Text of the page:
The majority of Americans are social people, 50-74% according to the first study that came up with a Google search. People of importance that would fall into this category are: three fifths of the QBA writers, my roommate, and my girlfriend. Okay, people of importance to me; you might not know them. Anyway, because the majority of people are social, or extroverted, to start using the smart-person terminology, it behooves groups to be social on the surface. Many people, especially my contemporary college students, will advocate any cause if they can do so in a crowd of talkative peers with light refreshments.
            I, and my fellow introverts, join clubs based purely on alignment of the clubs’ ideals and our own, go to religious institutions for the service and the food, and are frankly sick and tired of a thousand people making small-talk for no reason. We understand the need for interaction, of course. (Susan Cain actually has a wonderful TED Talk on introverts in the work place and in general.) Some introverts are less social than I – yes, that’s possible. To be honest, I'm probably an ambivert since I have periods of desiring stimulation and periods of ignoring everyone  – so I can’t assume that they all would react like I will, but I will happily work in a large group; I was very active in marching band in high school. And I have no problem with crowds and can hold amiable conversation when necessary. I’d just love for it to be acceptable to eat in peace and not to have every staff member of every organization I’ve been to an event for think I was lost and depressed since I wasn’t talking with anyone.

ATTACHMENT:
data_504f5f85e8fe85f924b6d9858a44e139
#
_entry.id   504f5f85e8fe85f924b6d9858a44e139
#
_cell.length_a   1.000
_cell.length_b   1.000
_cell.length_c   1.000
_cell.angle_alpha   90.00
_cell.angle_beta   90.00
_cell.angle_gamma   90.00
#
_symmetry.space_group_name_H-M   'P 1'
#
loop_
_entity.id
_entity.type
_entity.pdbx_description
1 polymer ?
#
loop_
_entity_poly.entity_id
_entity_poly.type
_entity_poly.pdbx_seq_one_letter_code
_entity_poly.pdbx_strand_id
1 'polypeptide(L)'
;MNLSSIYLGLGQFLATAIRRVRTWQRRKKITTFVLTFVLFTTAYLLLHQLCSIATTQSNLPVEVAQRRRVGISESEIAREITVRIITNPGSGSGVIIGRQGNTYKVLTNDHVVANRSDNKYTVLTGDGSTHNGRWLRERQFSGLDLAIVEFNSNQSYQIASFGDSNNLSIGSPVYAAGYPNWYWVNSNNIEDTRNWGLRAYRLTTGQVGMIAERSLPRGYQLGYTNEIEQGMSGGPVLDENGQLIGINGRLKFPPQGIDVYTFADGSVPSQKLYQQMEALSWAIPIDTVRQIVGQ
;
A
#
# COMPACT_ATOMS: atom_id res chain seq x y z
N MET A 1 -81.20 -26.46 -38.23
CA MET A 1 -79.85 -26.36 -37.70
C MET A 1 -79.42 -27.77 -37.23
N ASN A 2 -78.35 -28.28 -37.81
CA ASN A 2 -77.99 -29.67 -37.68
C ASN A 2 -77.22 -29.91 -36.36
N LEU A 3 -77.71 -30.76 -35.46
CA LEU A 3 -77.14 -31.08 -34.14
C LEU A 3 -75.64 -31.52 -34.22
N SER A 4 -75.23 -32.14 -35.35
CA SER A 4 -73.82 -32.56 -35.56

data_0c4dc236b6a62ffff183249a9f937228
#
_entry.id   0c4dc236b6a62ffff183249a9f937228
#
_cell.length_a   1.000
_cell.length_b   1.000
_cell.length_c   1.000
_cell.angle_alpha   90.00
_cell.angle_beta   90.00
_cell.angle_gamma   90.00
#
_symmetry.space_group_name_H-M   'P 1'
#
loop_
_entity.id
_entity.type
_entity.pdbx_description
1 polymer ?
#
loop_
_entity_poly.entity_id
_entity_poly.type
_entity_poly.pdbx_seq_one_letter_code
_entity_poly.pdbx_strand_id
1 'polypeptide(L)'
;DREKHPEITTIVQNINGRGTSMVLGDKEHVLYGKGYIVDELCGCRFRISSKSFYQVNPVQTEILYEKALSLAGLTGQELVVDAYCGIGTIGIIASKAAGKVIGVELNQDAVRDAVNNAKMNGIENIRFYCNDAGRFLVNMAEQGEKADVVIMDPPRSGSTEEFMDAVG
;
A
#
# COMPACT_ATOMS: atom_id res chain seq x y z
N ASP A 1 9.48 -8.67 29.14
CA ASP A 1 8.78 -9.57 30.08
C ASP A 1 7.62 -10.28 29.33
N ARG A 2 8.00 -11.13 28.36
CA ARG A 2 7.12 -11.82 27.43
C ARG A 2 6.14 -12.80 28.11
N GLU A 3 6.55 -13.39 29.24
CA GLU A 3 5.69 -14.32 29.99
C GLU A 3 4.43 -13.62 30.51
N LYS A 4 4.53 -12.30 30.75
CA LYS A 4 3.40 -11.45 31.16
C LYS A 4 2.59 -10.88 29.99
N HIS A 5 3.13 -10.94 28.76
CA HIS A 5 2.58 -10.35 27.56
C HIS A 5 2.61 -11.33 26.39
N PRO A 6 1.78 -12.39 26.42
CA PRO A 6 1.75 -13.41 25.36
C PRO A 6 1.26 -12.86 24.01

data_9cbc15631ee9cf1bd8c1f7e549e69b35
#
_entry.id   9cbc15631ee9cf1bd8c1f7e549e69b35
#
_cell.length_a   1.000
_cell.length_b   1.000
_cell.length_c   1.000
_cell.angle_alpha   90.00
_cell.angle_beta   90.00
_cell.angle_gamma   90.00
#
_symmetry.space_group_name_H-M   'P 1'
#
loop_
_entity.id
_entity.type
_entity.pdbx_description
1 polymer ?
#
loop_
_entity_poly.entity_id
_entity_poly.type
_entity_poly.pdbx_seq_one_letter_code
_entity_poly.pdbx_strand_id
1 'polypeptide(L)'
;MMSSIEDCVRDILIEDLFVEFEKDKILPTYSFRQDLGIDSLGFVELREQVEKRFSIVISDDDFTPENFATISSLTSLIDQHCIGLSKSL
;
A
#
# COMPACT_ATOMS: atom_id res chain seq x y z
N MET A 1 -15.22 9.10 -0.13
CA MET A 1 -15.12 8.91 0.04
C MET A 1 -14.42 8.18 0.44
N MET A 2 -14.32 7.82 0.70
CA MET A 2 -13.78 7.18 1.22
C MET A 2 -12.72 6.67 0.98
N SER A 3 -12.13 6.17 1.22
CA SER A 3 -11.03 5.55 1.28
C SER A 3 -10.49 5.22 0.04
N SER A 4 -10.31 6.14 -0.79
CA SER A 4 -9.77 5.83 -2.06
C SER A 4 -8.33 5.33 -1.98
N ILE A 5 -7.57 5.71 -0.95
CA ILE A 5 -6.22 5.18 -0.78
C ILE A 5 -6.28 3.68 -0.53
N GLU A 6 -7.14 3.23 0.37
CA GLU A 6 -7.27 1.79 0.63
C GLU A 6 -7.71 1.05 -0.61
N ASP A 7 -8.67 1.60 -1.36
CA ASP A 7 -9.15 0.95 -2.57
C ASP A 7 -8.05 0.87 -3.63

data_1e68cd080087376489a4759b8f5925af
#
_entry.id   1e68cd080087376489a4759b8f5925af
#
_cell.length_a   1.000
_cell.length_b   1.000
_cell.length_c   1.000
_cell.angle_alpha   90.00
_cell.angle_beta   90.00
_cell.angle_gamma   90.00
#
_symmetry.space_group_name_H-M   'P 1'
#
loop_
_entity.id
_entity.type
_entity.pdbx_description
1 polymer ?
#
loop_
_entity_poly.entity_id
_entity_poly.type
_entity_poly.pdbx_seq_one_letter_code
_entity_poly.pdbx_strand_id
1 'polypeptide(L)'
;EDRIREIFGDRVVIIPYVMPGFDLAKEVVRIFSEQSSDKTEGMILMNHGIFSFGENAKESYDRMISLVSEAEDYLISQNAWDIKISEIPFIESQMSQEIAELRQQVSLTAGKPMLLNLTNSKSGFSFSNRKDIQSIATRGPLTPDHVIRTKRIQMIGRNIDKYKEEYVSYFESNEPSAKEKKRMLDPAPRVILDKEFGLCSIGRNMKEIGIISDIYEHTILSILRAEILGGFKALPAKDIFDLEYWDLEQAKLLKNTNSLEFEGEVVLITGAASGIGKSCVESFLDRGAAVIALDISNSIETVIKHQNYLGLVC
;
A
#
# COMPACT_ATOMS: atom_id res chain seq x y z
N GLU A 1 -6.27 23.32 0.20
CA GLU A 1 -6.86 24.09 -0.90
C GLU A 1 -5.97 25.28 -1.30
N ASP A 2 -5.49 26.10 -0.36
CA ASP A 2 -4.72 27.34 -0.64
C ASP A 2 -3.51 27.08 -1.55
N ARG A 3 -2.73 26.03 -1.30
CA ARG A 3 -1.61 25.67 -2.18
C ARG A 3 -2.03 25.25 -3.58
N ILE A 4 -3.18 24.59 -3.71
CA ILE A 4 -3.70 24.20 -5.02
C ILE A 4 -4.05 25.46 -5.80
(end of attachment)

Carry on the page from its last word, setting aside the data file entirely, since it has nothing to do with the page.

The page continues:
Another fun personal fact: When I was a kid, my dad tried to entice me to go to a block/pool party by having the cutest girl at the party knock on our door and invite me. I went to the party long enough to tell my dad that he should either tell me I was required to be there or for him to leave me alone and then went back to my computer games. I was one awesome jerk of a kid.

-Jason Rossiter

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Wednesday, November 7, 2012